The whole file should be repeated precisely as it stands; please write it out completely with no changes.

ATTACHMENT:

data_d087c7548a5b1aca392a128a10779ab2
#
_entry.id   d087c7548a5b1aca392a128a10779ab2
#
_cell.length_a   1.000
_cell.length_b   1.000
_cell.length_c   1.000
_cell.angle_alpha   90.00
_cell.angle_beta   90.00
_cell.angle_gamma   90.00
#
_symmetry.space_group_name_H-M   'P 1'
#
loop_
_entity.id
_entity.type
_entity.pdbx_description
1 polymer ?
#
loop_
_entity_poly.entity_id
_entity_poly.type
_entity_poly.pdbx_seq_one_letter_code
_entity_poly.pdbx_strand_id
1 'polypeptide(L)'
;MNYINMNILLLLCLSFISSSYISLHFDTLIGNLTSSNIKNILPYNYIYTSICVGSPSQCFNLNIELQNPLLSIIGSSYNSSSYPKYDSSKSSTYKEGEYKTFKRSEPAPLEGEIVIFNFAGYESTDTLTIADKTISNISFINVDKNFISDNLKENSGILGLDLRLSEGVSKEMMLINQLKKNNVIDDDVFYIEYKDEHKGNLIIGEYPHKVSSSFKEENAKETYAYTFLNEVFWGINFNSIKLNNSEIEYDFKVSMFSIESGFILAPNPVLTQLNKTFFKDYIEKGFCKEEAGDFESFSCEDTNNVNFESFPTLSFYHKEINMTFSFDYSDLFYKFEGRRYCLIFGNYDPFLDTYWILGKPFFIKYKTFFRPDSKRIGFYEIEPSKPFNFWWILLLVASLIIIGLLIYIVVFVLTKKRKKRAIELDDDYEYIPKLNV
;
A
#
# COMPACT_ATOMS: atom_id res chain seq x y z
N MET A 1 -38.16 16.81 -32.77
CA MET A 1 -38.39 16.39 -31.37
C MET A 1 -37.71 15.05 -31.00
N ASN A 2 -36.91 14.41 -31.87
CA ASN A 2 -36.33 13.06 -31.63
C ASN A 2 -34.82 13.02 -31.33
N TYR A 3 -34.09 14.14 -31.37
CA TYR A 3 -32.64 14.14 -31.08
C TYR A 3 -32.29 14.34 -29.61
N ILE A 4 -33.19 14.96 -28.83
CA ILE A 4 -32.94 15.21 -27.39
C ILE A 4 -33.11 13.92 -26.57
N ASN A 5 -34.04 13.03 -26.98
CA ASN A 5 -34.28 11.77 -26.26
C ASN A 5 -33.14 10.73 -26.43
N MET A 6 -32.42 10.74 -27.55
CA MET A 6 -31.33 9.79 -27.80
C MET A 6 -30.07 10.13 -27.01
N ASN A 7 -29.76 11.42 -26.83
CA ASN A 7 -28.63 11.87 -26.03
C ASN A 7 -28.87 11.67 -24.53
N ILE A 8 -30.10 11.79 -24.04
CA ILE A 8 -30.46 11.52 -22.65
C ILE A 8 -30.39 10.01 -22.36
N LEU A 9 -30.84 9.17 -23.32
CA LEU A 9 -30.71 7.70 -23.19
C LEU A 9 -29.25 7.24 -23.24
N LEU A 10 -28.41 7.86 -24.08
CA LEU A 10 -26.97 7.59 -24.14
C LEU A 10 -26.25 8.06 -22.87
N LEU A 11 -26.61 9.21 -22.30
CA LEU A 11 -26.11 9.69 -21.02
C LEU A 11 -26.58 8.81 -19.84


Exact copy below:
data_d087c7548a5b1aca392a128a10779ab2
#
_entry.id   d087c7548a5b1aca392a128a10779ab2
#
_cell.length_a   1.000
_cell.length_b   1.000
_cell.length_c   1.000
_cell.angle_alpha   90.00
_cell.angle_beta   90.00
_cell.angle_gamma   90.00
#
_symmetry.space_group_name_H-M   'P 1'
#
loop_
_entity.id
_entity.type
_entity.pdbx_description
1 polymer ?
#
loop_
_entity_poly.entity_id
_entity_poly.type
_entity_poly.pdbx_seq_one_letter_code
_entity_poly.pdbx_strand_id
1 'polypeptide(L)'
;MNYINMNILLLLCLSFISSSYISLHFDTLIGNLTSSNIKNILPYNYIYTSICVGSPSQCFNLNIELQNPLLSIIGSSYNSSSYPKYDSSKSSTYKEGEYKTFKRSEPAPLEGEIVIFNFAGYESTDTLTIADKTISNISFINVDKNFISDNLKENSGILGLDLRLSEGVSKEMMLINQLKKNNVIDDDVFYIEYKDEHKGNLIIGEYPHKVSSSFKEENAKETYAYTFLNEVFWGINFNSIKLNNSEIEYDFKVSMFSIESGFILAPNPVLTQLNKTFFKDYIEKGFCKEEAGDFESFSCEDTNNVNFESFPTLSFYHKEINMTFSFDYSDLFYKFEGRRYCLIFGNYDPFLDTYWILGKPFFIKYKTFFRPDSKRIGFYEIEPSKPFNFWWILLLVASLIIIGLLIYIVVFVLTKKRKKRAIELDDDYEYIPKLNV
;
A
#
# COMPACT_ATOMS: atom_id res chain seq x y z
N MET A 1 -38.16 16.81 -32.77
CA MET A 1 -38.39 16.39 -31.37
C MET A 1 -37.71 15.05 -31.00
N ASN A 2 -36.91 14.41 -31.87
CA ASN A 2 -36.33 13.06 -31.63
C ASN A 2 -34.82 13.02 -31.33
N TYR A 3 -34.09 14.14 -31.37
CA TYR A 3 -32.64 14.14 -31.08
C TYR A 3 -32.29 14.34 -29.61
N ILE A 4 -33.19 14.96 -28.83
CA ILE A 4 -32.94 15.21 -27.39
C ILE A 4 -33.11 13.92 -26.57
N ASN A 5 -34.04 13.03 -26.98
CA ASN A 5 -34.28 11.77 -26.26
C ASN A 5 -33.14 10.73 -26.43
N MET A 6 -32.42 10.74 -27.55
CA MET A 6 -31.33 9.79 -27.80
C MET A 6 -30.07 10.13 -27.01
N ASN A 7 -29.76 11.42 -26.83
CA ASN A 7 -28.63 11.87 -26.03
C ASN A 7 -28.87 11.67 -24.53
N ILE A 8 -30.10 11.79 -24.04
CA ILE A 8 -30.46 11.52 -22.65
C ILE A 8 -30.39 10.01 -22.36
N LEU A 9 -30.84 9.17 -23.32
CA LEU A 9 -30.71 7.70 -23.19
C LEU A 9 -29.25 7.24 -23.24
N LEU A 10 -28.41 7.86 -24.08
CA LEU A 10 -26.97 7.59 -24.14
C LEU A 10 -26.25 8.06 -22.87
N LEU A 11 -26.61 9.21 -22.30
CA LEU A 11 -26.11 9.69 -21.02
C LEU A 11 -26.58 8.81 -19.84